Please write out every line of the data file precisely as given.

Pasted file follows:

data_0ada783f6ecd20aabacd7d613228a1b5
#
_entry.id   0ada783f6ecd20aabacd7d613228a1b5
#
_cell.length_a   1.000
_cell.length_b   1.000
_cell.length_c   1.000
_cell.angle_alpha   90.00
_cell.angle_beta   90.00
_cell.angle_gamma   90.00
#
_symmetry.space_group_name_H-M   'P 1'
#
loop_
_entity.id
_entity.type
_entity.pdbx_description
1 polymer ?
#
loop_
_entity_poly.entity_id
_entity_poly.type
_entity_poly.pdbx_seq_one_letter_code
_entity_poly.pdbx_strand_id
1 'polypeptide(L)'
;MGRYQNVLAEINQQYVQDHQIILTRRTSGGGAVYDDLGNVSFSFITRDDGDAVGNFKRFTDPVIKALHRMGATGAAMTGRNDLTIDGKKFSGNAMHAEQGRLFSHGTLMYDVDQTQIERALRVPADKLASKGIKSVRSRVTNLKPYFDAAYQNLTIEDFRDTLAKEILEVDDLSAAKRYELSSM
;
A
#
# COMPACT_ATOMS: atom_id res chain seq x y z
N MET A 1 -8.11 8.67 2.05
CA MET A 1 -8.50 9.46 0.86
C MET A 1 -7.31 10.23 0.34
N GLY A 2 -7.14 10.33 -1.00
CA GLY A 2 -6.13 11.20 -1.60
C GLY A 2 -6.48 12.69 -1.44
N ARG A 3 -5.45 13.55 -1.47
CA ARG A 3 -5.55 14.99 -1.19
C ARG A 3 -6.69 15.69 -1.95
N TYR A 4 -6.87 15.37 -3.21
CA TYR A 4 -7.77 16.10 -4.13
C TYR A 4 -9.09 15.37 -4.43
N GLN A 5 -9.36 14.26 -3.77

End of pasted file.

data_0ada783f6ecd20aabacd7d613228a1b5
#
_entry.id   0ada783f6ecd20aabacd7d613228a1b5
#
_cell.length_a   1.000
_cell.length_b   1.000
_cell.length_c   1.000
_cell.angle_alpha   90.00
_cell.angle_beta   90.00
_cell.angle_gamma   90.00
#
_symmetry.space_group_name_H-M   'P 1'
#
loop_
_entity.id
_entity.type
_entity.pdbx_description
1 polymer ?
#
loop_
_entity_poly.entity_id
_entity_poly.type
_entity_poly.pdbx_seq_one_letter_code
_entity_poly.pdbx_strand_id
1 'polypeptide(L)'
;MGRYQNVLAEINQQYVQDHQIILTRRTSGGGAVYDDLGNVSFSFITRDDGDAVGNFKRFTDPVIKALHRMGATGAAMTGRNDLTIDGKKFSGNAMHAEQGRLFSHGTLMYDVDQTQIERALRVPADKLASKGIKSVRSRVTNLKPYFDAAYQNLTIEDFRDTLAKEILEVDDLSAAKRYELSSM
;
A
#
# COMPACT_ATOMS: atom_id res chain seq x y z
N MET A 1 -8.11 8.67 2.05
CA MET A 1 -8.50 9.46 0.86
C MET A 1 -7.31 10.23 0.34
N GLY A 2 -7.14 10.33 -1.00
CA GLY A 2 -6.13 11.20 -1.60
C GLY A 2 -6.48 12.69 -1.44
N ARG A 3 -5.45 13.55 -1.47
CA ARG A 3 -5.55 14.99 -1.19
C ARG A 3 -6.69 15.69 -1.95
N TYR A 4 -6.87 15.37 -3.21
CA TYR A 4 -7.77 16.10 -4.13
C TYR A 4 -9.09 15.37 -4.43
N GLN A 5 -9.36 14.26 -3.77